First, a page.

However, social spaces of languages remain quite different from their official proclamations. Attempts to modernise one’s language and record one’s culture and idioms in print and their inherent contradictions are beautifully described in Sowmya Dechamma’s “Three Languages and a Book.” She captures such anxiety to “represent” and “standardise” in the context of Kodava speakers of Coorg/Kodagu area of Karnataka and the ways in which they negotiate with the linguistic hierarchy of English and Kannada. Similarly, Madhumita Sengupta raises important questions regarding the making of Assamese linguistic boundaries and what she calls “ideologies of grammar.” She examines the inherent tensions in the making of modern “standard” Assamese and silences on the questions of Kamrupi and its other “dialects.” However, one may find such challenges and contradictions in most, if not all modern Indian languages.
 
Rohini Mokashi Punekar (Chapter 7) and Veena Naregal (Chapter 9) connect the question of language and translation with the education policy of the state. Punekar’s study of Jotirao Phule’s Gulamgiri illustrates language as a vehicle of new and radical interpretations, which contests the dominant narratives and norms. She critically examines Phule’s contributions in educational policies in colonial Maharashtra and the ways in which he subverted the upper castes’ narratives of Indian nationalism. Phule also provided an emancipatory narrative to the Shudras and other excluded communities. His claims of Shudra as Kshatriya; Aryan as invader/outsider; or an ideology of a prosperous and peaceful Shudra kingdom are debatable. However, he did provide an alternative “subaltern” imagination. 
 
Naregal questions the colonial bilingualism that created a hierarchy among the Indian languages. She argues that “relegation of vernaculars within the university system was a major landmark in the linguistic restructuring of colonial society” (p 202). She also points to the privileging of “nationalist paradigm” over “regional” or “local” paradigms in post-independence India. It made bhasha spheres as the “realm of intellectual inferiority.” The irony is that this continues to dictate the social sciences. How long will it continue this way?
 
Translating the ‘Untranslatable’
 
Translation assumes certain modes of communication or literary production. It privileges written over the oral; languages with script and grammar over languages without script and grammar; languages with access to print over those with little or no access to print. Mitra Phukan points out the challenges inherent in translating India’s North East into English. Here, she also explains the degree of hierarchy that exists between English and Assamese or the languages of Nagaland, Meghalaya, and Mizoram. She explains the dilemmas faced by translators when “varieties” of a language are used in the original text. In other words, she points to the challenges of translating “multiple tongues into a single one.” Tridip Suhrud examines the political aspect of translating or not translating a text. Using the example of Saraswatichandra, a canonical text in modern Gujarati, which “remained untranslated in any Indian language till 2015” (p 245), he establishes the political aspect of translation. His deeper engagement with the Gujarati society and its literature allow him to critically examine the dichotomy of “self-imagining or lack of it” in modern Gujarat and its influences on non/translation of a literary text.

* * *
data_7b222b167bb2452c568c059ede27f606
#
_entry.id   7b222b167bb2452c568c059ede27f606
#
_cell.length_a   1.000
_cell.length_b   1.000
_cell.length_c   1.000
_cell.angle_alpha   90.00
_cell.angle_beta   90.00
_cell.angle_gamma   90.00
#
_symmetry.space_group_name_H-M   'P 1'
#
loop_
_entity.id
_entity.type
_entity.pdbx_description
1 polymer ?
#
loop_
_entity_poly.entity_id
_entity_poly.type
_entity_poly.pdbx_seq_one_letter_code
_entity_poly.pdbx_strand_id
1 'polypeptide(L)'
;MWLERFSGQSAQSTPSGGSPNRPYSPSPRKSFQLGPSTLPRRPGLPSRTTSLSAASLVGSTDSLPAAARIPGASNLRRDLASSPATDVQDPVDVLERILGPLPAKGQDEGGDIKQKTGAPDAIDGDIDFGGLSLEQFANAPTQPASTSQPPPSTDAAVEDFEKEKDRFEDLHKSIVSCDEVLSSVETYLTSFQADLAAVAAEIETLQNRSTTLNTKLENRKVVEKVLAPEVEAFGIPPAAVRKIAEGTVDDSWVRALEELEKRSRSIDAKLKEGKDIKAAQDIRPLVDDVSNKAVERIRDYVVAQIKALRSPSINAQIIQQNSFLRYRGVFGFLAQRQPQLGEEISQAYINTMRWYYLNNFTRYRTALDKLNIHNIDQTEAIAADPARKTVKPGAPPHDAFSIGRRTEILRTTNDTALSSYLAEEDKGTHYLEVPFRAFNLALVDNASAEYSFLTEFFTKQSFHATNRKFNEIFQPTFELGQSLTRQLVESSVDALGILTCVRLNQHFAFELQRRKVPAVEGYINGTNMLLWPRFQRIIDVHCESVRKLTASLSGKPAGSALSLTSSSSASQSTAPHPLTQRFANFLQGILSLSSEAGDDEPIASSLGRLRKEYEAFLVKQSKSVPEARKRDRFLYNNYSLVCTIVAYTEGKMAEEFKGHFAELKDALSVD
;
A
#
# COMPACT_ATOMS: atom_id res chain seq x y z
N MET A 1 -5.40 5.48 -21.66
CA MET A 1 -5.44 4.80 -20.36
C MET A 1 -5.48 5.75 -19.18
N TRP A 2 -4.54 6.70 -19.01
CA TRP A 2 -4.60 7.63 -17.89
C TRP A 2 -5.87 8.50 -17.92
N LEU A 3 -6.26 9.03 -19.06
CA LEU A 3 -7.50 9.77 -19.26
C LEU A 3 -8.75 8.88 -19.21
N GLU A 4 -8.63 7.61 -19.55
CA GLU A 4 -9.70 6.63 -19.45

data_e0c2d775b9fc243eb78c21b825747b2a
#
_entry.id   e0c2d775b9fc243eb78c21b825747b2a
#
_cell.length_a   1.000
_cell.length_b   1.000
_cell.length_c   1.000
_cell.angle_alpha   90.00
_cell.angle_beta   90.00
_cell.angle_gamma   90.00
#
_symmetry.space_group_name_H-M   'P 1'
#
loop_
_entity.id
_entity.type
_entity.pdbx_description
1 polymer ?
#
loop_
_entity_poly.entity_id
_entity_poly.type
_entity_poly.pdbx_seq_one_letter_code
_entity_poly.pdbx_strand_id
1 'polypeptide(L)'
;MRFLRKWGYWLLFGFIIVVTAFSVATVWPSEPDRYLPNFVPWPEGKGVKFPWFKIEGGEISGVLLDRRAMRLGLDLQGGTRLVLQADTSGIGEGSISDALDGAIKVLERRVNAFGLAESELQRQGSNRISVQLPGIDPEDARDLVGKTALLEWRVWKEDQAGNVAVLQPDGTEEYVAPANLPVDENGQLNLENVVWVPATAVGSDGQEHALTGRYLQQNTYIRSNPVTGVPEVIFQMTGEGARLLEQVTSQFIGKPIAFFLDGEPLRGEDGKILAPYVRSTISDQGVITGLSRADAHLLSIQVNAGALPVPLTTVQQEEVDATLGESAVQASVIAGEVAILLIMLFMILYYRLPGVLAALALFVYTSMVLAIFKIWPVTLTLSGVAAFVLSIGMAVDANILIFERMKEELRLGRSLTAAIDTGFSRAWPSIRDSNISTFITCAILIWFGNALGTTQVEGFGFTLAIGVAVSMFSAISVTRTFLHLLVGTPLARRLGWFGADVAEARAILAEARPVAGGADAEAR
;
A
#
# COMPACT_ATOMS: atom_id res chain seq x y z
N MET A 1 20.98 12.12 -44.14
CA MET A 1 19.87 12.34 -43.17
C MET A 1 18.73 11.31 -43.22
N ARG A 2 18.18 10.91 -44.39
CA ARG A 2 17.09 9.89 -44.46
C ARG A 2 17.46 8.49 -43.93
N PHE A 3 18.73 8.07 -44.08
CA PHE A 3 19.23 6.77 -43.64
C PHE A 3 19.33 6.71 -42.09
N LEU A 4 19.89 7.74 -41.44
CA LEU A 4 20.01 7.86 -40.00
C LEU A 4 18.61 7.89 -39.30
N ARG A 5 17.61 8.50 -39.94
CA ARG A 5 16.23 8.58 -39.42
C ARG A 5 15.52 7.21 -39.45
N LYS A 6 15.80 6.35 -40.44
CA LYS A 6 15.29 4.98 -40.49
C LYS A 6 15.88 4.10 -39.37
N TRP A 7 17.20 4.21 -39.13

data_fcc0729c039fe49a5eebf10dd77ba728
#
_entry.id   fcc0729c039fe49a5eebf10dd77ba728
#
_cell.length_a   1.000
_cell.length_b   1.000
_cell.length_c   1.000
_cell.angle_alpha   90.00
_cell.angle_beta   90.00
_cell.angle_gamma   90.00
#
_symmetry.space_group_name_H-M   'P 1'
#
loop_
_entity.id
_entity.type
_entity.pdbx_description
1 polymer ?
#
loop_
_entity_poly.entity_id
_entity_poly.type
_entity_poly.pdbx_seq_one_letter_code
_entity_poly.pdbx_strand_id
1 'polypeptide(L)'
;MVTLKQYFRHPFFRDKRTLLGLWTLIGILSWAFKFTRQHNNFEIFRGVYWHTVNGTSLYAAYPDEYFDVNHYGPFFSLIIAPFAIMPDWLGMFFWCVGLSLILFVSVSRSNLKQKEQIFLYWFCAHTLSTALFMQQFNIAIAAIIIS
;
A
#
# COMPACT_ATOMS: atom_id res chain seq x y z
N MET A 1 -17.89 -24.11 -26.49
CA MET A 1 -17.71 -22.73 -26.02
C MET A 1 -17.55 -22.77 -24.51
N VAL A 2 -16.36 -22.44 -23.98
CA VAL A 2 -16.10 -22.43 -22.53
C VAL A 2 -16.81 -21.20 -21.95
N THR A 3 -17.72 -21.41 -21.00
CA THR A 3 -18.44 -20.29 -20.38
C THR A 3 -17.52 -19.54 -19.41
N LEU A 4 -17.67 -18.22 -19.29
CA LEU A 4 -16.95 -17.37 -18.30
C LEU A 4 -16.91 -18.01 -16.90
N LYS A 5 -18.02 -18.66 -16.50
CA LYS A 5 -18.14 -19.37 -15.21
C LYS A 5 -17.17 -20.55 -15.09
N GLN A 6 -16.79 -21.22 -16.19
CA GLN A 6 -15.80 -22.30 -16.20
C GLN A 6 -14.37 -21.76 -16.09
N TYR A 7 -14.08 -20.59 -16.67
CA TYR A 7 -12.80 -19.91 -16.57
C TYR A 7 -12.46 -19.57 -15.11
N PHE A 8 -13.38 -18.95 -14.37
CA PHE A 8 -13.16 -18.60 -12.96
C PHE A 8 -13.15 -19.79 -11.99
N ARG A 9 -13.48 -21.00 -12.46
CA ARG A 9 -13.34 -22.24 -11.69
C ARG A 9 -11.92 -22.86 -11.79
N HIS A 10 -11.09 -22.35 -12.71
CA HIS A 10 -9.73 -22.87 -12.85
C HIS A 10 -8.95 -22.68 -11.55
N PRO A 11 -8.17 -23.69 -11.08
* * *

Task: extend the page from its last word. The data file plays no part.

Madhava Chippali and Sundar Sarukkai’s (Chapter 15) and G N Devy’s (Chapter 10) arguments are thought-provoking and unsettle a number of assumptions about language and translation, orality and script, and their sequentiality. Chippali and Sarukkai question the understanding of language being “original and even unitary.” They argue that “translation—as a concept—is prior to the notion of language” (p 310). Thus, they separate the notion of translation from the actual act of translating where translation is seen as inherent in a language. By regarding transliteration as a correct method of translation, they question the assumption that “concepts cannot be translated with total equivalence, and hence are untranslatable” (p 315). In their assessment, and rightly so, any expectation of complete equivalence in translation of any works is unrealistic, which is equally true in translating concepts.